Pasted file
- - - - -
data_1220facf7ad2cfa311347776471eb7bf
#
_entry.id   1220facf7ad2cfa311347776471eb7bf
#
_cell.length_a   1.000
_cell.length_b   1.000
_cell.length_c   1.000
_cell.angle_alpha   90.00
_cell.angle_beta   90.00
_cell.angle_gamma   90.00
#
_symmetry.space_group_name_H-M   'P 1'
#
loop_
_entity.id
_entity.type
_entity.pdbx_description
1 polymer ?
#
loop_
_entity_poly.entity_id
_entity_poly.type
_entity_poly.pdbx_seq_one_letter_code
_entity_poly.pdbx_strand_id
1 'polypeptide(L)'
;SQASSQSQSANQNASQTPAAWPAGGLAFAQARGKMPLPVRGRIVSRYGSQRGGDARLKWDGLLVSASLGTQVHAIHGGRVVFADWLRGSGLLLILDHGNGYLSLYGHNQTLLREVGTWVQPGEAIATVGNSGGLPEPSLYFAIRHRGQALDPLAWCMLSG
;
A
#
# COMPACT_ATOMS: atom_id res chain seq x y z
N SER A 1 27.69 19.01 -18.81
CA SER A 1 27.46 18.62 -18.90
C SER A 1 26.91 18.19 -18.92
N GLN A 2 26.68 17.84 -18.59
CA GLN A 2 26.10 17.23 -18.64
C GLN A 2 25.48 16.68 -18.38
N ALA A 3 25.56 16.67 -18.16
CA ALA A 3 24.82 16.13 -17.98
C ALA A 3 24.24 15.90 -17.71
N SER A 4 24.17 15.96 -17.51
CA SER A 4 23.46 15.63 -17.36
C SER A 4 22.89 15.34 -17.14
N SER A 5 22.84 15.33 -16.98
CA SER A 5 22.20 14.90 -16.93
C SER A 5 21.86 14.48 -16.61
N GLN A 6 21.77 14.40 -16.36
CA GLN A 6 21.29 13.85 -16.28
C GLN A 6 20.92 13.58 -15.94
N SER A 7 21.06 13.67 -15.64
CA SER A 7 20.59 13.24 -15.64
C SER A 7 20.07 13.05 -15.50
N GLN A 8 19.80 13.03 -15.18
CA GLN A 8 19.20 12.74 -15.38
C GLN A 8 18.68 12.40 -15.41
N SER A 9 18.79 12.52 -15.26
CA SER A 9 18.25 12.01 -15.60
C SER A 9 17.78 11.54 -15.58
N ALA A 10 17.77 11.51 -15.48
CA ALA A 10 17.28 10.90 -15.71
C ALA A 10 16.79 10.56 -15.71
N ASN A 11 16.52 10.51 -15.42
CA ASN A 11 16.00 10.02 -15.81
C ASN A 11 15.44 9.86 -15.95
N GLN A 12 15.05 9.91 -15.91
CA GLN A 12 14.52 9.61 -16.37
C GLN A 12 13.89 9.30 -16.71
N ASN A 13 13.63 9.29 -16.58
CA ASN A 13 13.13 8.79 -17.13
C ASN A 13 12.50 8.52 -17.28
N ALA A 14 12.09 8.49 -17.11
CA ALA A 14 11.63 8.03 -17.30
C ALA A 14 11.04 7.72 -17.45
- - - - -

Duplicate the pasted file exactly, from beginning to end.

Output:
data_1220facf7ad2cfa311347776471eb7bf
#
_entry.id   1220facf7ad2cfa311347776471eb7bf
#
_cell.length_a   1.000
_cell.length_b   1.000
_cell.length_c   1.000
_cell.angle_alpha   90.00
_cell.angle_beta   90.00
_cell.angle_gamma   90.00
#
_symmetry.space_group_name_H-M   'P 1'
#
loop_
_entity.id
_entity.type
_entity.pdbx_description
1 polymer ?
#
loop_
_entity_poly.entity_id
_entity_poly.type
_entity_poly.pdbx_seq_one_letter_code
_entity_poly.pdbx_strand_id
1 'polypeptide(L)'
;SQASSQSQSANQNASQTPAAWPAGGLAFAQARGKMPLPVRGRIVSRYGSQRGGDARLKWDGLLVSASLGTQVHAIHGGRVVFADWLRGSGLLLILDHGNGYLSLYGHNQTLLREVGTWVQPGEAIATVGNSGGLPEPSLYFAIRHRGQALDPLAWCMLSG
;
A
#
# COMPACT_ATOMS: atom_id res chain seq x y z
N SER A 1 27.69 19.01 -18.81
CA SER A 1 27.46 18.62 -18.90
C SER A 1 26.91 18.19 -18.92
N GLN A 2 26.68 17.84 -18.59
CA GLN A 2 26.10 17.23 -18.64
C GLN A 2 25.48 16.68 -18.38
N ALA A 3 25.56 16.67 -18.16
CA ALA A 3 24.82 16.13 -17.98
C ALA A 3 24.24 15.90 -17.71
N SER A 4 24.17 15.96 -17.51
CA SER A 4 23.46 15.63 -17.36
C SER A 4 22.89 15.34 -17.14
N SER A 5 22.84 15.33 -16.98
CA SER A 5 22.20 14.90 -16.93
C SER A 5 21.86 14.48 -16.61
N GLN A 6 21.77 14.40 -16.36
CA GLN A 6 21.29 13.85 -16.28
C GLN A 6 20.92 13.58 -15.94
N SER A 7 21.06 13.67 -15.64
CA SER A 7 20.59 13.24 -15.64
C SER A 7 20.07 13.05 -15.50
N GLN A 8 19.80 13.03 -15.18
CA GLN A 8 19.20 12.74 -15.38
C GLN A 8 18.68 12.40 -15.41
N SER A 9 18.79 12.52 -15.26
CA SER A 9 18.25 12.01 -15.60
C SER A 9 17.78 11.54 -15.58
N ALA A 10 17.77 11.51 -15.48
CA ALA A 10 17.28 10.90 -15.71
C ALA A 10 16.79 10.56 -15.71
N ASN A 11 16.52 10.51 -15.42
CA ASN A 11 16.00 10.02 -15.81
C ASN A 11 15.44 9.86 -15.95
N GLN A 12 15.05 9.91 -15.91
CA GLN A 12 14.52 9.61 -16.37
C GLN A 12 13.89 9.30 -16.71
N ASN A 13 13.63 9.29 -16.58
CA ASN A 13 13.13 8.79 -17.13
C ASN A 13 12.50 8.52 -17.28
N ALA A 14 12.09 8.49 -17.11
CA ALA A 14 11.63 8.03 -17.30
C ALA A 14 11.04 7.72 -17.45